Loot NFT for Creators

James Duchenne
Published in
7 min readMay 20, 2021


I finally get to write this piece for the creators whose creations are embodied in the NFTs sold on Loot NFT!

Over the past few weeks, I have been focused on the foundational work of the Loot NFT platform. That done, I am glad to shift gears to address some of its amazing features.

But first, we do not use the term “artist” on Loot NFT; instead, we term “creators” as anyone originating NFTs for auction. This captures more than the idea that NFTs are solely linked to art; they include sculptures, videos, captured historical moments, audio files, mechanical objects (think Batmobile!), and more. Secondly, NFTs on our platform are either linked to digital, or digital and physical creations.

I usually get asked, “Why is Loot NFT better for creators?”

I never think in terms of one thing being better than another. I think in terms of things being different, and what is better suited in a particular situation.

But to answer this question, I usually present an analogy, then drill down further until it becomes self evident why Loot NFT exists.

Let’s say someone created a painting and brings it to an auction house to sell it. The initial considerations are: Who will bid on it? How much could it go for? Who is the creator? How many followers do they have?

Picture me going to Christie’s with my artwork.

I would not even get past the receptionist. For one, I cannot paint and the end result would likely look like a dog’s breakfast. Second, the amount of people that would be willing to bid and buy the art is approximately zero (and that includes my family members and closest friends — if they did, I can say with 100% certainty that it would not hang anywhere and be relegated to the trash before they even got home!).

This is because the strength of a creator’s brand is paramount in this process.

Building brand takes time, marketing dollars, dealing with curators, gallerists, critics, and hours of schmoozing people creators like and that they are not that fond of.

Their reputations get them to the point where someone is willing to pay money for their creations. If their work gets, say, $1 million, that amount recognizes their brand power (and talents) and generally sets the tone for their future work and expectations.

As such, a huge number of amazing creators go through life missing the brand exposure that equals their objective talents.

The NFT craze of 2021 broke out many lesser known artists fueled by what I call the “crypto nouveau riche” (i.e., those that bought cryptocurrency at a low price and made a lot of money out of the rise in the crypto markets).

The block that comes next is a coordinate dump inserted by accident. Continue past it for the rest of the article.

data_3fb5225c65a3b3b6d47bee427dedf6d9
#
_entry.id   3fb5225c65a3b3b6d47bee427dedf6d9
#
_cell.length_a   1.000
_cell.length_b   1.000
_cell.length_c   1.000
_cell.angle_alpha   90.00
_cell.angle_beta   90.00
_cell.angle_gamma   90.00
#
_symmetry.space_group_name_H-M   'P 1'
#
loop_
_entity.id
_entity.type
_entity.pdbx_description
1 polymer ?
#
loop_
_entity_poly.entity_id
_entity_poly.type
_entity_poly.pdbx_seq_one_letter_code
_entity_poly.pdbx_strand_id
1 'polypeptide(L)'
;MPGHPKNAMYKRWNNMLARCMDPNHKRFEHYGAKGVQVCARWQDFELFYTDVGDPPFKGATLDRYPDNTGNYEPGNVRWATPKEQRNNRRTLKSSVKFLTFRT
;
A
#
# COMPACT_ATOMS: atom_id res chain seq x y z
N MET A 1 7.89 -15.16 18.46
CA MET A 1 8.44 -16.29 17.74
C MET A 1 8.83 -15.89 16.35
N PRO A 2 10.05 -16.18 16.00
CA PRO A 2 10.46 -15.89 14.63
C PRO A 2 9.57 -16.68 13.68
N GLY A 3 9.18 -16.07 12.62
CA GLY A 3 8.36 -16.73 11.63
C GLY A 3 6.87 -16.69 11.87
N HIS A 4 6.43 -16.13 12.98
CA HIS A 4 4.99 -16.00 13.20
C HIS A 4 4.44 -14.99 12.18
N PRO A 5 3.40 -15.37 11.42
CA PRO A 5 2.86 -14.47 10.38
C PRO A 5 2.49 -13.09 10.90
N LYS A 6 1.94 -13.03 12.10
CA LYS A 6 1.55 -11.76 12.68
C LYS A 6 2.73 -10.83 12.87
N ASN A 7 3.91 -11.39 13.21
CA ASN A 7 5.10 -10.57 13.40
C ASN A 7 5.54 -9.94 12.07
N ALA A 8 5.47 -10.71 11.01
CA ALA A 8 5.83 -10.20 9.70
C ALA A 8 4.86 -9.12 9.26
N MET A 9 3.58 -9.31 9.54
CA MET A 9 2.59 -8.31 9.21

However, quickly DIY NFT auction houses were flooded with people that (like me) should have no business creating artwork. Hence, creators that came in a little late to the party were crowded in a noisy space…yet, again!

Something about me: my first degree is in Aeronautical Engineering and I see life with a mathematical filter; that is good sometimes, sucks at other times. The way I see the ingredients to discover the price of creations at auctions are as follows:

Value = Brand Value + Talent + Desirability,


Brand Value = Function (Time [Critics, Gallerists, Marketing, etc.])


Brand Value = 10 x Talent

Desirability = Function (People that can afford and want the creation)

Good luck!

When we started on the quest to build Loot NFT, the above equation was the first thing we wanted to provide a solution for. And if we could not do it (or at least had good enough solution for it), then we would not have gone down the path of creating a business in the space.

Thus, we needed a way to break this equation or significantly dilute brand and desirability. Put another way, we needed a way to build brand and achieve price discovery at the same time (i.e., collapse the above norm into one single event).

Our solution lead to something like this:

The same, Value = Brand + Talent + Desirability

But where,

Desirability = Function (Fans + Gamers + People that want the creation)


Talent = 10 x Brand

Note the subtle differences.

(1) Talent weight flips with Brand and (2) Desirability is diluted by (a) the removal of purchasing power disparity and (b) the inclusion of Fans and Gamers in the Desirability function.